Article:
Thursday, January 12, 2012

The Practice: The Woods are Alive with the Sounds of Nature

photo by Patricia Herlevi
The Sound of Music opens with a nun Maria (Julia Andrews) roaming around an Austrian mountain singing, listening to church bells, and connecting with the natural world.  We would call her enchanted.  Another movie that provides an enchanting blend of nature and music comes to mind, Brother Sun, Sister Moon which chronicles the early life of Saint Francis of Assisi who used songs to connect to nature.  But do we need movies to remind us of the everyday musical sounds that surround us? And do we need these movies to remind us of our musical connection to the natural world?

Take a walk on a park or a street with little car traffic and listen intently to all the sounds that greet your ears.  How do these sounds make you feel? Do they remind you of a childhood event? Are you taken to a pleasant place or do you feel dissonance grinding away at your muscles? Take a walk in a wooded park, where most everyday sounds are drowned out and natural sounds greet you, like the sound of a brook or songbirds chirping. How do these sounds affect you? I'm guessing you feel relaxed, unless you have a phobia to hiking in the woods.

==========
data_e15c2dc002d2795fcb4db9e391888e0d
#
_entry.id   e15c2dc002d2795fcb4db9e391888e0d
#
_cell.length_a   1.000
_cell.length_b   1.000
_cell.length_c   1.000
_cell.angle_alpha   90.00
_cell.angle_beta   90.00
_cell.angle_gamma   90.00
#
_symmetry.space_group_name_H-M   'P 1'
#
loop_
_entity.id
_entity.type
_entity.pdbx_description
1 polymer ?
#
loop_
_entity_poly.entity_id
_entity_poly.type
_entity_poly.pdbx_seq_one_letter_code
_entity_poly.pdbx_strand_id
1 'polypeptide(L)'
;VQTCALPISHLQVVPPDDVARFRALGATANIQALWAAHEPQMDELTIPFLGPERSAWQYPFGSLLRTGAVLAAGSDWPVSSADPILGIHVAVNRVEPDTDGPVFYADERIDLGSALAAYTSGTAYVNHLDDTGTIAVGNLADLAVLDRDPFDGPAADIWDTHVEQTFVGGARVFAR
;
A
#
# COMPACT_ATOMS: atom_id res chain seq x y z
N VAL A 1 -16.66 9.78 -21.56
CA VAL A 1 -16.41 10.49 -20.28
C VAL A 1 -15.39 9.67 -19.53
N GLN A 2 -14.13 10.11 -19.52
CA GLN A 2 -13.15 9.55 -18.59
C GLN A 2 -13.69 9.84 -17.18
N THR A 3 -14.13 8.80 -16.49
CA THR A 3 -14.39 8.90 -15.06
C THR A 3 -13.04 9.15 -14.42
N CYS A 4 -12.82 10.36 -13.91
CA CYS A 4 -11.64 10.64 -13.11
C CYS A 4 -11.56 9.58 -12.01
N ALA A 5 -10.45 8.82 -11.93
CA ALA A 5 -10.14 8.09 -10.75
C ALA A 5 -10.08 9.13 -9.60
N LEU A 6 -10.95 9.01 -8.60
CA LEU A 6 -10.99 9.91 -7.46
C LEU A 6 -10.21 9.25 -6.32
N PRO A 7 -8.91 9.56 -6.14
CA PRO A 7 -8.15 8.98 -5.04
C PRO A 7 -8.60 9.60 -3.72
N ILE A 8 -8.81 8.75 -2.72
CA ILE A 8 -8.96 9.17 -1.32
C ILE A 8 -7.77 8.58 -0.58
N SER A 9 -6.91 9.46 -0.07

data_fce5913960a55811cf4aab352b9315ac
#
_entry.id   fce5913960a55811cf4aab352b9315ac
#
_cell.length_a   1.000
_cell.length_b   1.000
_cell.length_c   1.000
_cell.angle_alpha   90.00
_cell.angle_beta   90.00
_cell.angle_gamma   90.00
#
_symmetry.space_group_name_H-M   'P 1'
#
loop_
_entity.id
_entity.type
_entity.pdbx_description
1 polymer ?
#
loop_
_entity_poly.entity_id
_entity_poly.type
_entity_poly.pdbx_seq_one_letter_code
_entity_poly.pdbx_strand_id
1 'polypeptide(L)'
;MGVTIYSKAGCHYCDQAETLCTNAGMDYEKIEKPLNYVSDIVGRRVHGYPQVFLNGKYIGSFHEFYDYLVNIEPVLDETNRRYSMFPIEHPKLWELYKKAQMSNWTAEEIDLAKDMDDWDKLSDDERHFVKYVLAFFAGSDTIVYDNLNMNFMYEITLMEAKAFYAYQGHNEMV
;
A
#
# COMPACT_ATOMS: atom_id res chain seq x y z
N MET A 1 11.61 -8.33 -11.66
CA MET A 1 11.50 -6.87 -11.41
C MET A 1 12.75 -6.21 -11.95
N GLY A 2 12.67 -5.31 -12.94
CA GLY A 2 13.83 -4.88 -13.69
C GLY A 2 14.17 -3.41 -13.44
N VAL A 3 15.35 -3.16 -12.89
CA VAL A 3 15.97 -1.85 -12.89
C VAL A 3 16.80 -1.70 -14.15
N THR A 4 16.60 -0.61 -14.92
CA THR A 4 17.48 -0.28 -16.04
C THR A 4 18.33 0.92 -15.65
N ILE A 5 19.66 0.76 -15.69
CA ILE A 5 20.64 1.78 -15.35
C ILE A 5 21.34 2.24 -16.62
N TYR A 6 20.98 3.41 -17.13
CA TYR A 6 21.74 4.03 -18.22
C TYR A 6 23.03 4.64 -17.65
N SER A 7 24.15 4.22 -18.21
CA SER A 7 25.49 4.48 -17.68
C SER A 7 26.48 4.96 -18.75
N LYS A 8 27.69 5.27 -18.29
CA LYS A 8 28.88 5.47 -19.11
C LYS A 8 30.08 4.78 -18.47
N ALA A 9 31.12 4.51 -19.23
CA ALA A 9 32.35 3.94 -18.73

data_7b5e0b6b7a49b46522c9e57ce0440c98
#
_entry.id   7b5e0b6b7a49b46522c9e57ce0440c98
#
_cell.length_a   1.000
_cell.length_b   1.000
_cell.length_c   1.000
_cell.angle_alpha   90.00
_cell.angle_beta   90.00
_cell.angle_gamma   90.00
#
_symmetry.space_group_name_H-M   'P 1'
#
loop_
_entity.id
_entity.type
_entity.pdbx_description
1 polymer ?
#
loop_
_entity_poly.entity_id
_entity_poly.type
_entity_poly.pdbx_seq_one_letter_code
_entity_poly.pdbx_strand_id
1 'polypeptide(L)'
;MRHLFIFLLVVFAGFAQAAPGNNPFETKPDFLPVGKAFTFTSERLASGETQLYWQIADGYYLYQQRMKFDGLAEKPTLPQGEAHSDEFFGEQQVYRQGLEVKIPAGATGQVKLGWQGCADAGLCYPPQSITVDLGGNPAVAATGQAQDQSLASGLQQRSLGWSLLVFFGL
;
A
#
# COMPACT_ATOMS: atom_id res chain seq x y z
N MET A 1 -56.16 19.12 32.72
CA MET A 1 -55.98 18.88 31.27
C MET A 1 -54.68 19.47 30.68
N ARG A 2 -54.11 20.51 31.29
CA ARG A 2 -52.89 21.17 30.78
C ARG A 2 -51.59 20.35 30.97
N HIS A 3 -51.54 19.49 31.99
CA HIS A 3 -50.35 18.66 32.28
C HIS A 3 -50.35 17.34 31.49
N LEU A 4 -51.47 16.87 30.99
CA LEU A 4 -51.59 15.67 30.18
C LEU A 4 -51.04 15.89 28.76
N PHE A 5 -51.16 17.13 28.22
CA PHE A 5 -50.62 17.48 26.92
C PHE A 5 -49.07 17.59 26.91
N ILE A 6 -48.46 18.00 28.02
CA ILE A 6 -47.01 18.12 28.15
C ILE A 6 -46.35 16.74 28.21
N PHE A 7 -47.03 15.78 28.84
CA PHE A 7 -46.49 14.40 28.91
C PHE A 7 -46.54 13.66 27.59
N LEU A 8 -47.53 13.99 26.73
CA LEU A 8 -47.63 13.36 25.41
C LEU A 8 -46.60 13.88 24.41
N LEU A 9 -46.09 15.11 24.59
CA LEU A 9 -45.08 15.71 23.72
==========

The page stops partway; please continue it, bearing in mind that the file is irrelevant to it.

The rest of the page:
Now, let's take this step one step further, imagine that you are a traditional tribal person and that you perform rituals involving music with or for the natural world.  Imagine that this connection is crucial for safety and good fortune for your tribe, that your work has a shamanic component to it.  I'm thinking specifically of the Saami people at the moment who chant or yoik to a person, place, or thing, usually something natural.  With this yoik, the chanter creates an energy flow between him or herself and the subject of the yoik.  Some tribal rituals use drums to match the heartbeat of the earth and create a trance state for those hosting the ceremony.  In ancient times shepherds fashioned flutes out of eagle and vulture bones which were used to help with herding the sheep.  They also fashioned flutes out of reeds and cedar.